Friday, January 21, 2011

The Sunday Question

Which books have you bought for their covers?

There have been a proliferation of books that have been coming in with fantastic covers. I want every one. Which makes me a little sad for all the great books out there that have lost out in the cover wars. And anxious for my own books, too, I might add. It's a little known fact that authors usually have absolutely no pull when it comes to cover design, unless they self-publish. It's a good thing that different artwork appeals to different people. For as much as we all hate to admit it, we often can't help ourselves: we do judge a book by its cover.

This hasn't always led to errors in judgment on my part. I was introduced to the marvelous A.S. Byatt via the striking cover of Possession, with its painting of The Beguiling of Merlin by Edward Burne-Jones. It certainly beguiled me, as did the book, which remains one of my all-time favorites.

The cover of local author Dori Ostermiller's Outside the Ordinary World led me to expect a complex, rich, gorgeously written tale of family secrets, and I wasn't disappointed.

Striking an altogether different note is the cover of Kim Addonizio's collection of poetry, Lucifer at the Starlight, edgy and retro all at once. The poems are unexpected: poems about teeth sold to fairies, Teflon spatulas, and wooden legs beside the bed.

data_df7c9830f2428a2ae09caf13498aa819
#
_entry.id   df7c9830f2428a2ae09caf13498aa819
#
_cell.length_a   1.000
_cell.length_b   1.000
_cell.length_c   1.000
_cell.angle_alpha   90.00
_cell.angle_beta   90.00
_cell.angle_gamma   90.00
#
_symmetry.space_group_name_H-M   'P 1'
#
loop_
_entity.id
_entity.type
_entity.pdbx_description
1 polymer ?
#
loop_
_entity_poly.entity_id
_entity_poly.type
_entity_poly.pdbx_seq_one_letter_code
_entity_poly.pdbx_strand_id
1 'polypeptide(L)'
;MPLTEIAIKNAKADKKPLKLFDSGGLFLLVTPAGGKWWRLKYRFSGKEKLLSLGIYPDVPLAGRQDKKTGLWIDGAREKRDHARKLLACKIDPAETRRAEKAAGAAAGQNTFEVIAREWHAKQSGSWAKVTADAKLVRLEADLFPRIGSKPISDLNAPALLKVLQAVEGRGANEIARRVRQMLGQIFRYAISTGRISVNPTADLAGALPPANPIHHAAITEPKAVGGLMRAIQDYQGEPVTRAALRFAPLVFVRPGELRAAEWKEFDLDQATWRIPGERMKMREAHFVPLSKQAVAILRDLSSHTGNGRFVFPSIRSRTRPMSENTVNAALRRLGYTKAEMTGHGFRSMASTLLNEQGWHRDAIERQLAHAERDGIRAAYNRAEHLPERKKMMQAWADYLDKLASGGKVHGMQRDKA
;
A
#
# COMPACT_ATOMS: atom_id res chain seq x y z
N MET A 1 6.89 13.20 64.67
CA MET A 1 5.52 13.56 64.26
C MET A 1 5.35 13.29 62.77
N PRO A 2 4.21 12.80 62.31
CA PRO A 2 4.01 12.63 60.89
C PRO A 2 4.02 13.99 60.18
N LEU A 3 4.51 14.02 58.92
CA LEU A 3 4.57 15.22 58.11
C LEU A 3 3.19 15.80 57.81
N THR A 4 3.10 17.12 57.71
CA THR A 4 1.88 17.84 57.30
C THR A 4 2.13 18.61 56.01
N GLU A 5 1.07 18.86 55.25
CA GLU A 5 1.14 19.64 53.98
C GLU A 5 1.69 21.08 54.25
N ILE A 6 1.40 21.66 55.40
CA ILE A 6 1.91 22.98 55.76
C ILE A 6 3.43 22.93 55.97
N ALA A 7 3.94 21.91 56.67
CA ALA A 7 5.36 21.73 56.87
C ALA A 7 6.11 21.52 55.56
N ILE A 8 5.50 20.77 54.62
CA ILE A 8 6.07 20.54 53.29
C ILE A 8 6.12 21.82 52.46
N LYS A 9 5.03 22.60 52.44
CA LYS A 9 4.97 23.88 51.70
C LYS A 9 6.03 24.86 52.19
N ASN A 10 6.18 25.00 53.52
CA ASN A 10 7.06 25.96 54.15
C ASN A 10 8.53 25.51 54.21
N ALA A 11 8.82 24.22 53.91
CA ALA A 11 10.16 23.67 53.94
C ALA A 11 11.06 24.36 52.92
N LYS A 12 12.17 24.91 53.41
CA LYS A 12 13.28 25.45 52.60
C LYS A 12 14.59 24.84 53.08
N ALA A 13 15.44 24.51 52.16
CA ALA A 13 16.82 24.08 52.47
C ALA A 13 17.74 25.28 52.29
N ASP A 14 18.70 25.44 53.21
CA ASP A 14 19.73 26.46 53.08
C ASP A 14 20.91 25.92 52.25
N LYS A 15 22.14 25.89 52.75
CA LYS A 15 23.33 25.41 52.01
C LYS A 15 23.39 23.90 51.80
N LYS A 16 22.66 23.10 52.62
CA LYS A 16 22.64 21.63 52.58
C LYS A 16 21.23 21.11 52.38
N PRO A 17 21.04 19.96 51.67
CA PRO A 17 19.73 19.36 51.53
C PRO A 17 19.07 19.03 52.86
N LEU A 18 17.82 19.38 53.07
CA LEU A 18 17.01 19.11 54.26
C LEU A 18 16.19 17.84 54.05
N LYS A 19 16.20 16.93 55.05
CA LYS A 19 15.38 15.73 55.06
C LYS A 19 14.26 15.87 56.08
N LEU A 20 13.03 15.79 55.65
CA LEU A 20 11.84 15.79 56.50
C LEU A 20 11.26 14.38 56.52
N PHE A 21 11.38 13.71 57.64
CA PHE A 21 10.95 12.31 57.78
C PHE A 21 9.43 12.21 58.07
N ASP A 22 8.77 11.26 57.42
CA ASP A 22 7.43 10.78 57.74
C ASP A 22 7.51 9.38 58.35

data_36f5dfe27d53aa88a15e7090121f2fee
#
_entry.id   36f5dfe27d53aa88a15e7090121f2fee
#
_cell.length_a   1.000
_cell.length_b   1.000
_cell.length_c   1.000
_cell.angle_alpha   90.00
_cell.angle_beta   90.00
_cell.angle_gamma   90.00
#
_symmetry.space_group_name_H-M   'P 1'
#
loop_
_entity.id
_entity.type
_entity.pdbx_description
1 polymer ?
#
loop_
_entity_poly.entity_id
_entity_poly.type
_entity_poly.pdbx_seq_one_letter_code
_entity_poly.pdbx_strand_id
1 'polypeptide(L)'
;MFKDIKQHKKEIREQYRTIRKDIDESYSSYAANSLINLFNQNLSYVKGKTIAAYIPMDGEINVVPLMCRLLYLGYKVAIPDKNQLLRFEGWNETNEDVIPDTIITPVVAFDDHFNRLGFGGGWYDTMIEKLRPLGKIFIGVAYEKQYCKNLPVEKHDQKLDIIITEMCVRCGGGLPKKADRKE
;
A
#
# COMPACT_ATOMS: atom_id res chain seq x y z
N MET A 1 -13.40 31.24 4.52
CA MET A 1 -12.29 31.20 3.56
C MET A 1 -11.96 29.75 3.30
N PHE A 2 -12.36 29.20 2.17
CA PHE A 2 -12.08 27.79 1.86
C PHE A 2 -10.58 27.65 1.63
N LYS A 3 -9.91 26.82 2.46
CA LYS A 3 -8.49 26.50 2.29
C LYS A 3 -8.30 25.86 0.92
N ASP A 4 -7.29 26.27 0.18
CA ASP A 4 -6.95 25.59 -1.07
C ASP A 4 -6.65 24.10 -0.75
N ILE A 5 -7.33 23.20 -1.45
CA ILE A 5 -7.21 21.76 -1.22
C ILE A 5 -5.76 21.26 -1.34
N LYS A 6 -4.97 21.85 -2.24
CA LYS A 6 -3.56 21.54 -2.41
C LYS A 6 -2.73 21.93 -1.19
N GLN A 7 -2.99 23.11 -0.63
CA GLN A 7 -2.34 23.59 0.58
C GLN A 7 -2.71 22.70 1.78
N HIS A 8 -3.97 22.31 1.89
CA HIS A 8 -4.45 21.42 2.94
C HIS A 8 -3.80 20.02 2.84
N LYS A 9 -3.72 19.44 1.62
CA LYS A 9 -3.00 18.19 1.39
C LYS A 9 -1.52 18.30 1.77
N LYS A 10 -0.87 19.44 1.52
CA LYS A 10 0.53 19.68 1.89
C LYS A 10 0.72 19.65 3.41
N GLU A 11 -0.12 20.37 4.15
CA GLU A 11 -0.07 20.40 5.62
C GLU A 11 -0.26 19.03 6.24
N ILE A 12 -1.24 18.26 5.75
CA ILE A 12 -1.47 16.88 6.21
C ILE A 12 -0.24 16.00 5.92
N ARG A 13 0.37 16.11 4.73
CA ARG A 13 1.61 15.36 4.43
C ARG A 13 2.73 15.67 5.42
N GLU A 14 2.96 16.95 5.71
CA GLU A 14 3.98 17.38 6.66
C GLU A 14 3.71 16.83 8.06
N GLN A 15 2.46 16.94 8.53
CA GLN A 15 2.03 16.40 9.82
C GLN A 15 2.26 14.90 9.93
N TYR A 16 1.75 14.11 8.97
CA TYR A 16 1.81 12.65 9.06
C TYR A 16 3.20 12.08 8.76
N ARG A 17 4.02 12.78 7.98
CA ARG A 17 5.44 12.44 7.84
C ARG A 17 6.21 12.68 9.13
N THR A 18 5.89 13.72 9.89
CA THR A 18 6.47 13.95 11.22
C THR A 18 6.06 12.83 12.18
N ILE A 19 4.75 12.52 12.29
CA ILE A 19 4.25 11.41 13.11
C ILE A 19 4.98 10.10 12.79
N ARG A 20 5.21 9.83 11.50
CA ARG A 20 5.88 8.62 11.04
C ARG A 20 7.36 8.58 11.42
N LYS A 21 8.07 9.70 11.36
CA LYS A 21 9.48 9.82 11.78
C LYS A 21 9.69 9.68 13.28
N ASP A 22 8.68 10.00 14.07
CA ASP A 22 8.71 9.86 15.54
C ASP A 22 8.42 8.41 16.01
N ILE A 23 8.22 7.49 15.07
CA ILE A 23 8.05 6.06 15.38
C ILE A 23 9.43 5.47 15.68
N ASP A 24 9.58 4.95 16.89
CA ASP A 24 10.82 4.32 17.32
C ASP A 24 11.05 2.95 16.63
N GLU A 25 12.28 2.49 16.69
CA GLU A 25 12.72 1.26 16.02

At the opposite end of the spectrum is Mark Dunn's Under the Harrow, a book I'm looking forward to just holding as I read its tale of the imaginary Dickensian town of Dingley Dell, a utopian society based on 19th century novels. The cover is old-fashioned cloth, with no dust jacket, the kind of book you want to read in a hammock and leave out in a gentle summer rain to add character to it.

The cover of
Jonathan Evison's West of Here
mimics a delicious old-timey guide book to the Rockies. It is actually a novel, set in another fictional town, Port Bonito, Washington. It's been billed as a McMurtry-esque saga merging the history of the old west with a modern comedy. It will be available on February 15th, and is our First Edition Club pick for March. Can't wait!

Marika considers the covers of EVERY book. As an artist, she doesn't want to be seen reading a book with an ugly cover. "She looks for simple and effective covers, like Chris Cleave's Little Bee.


Which books have you bought for their covers?

~ Chrysler

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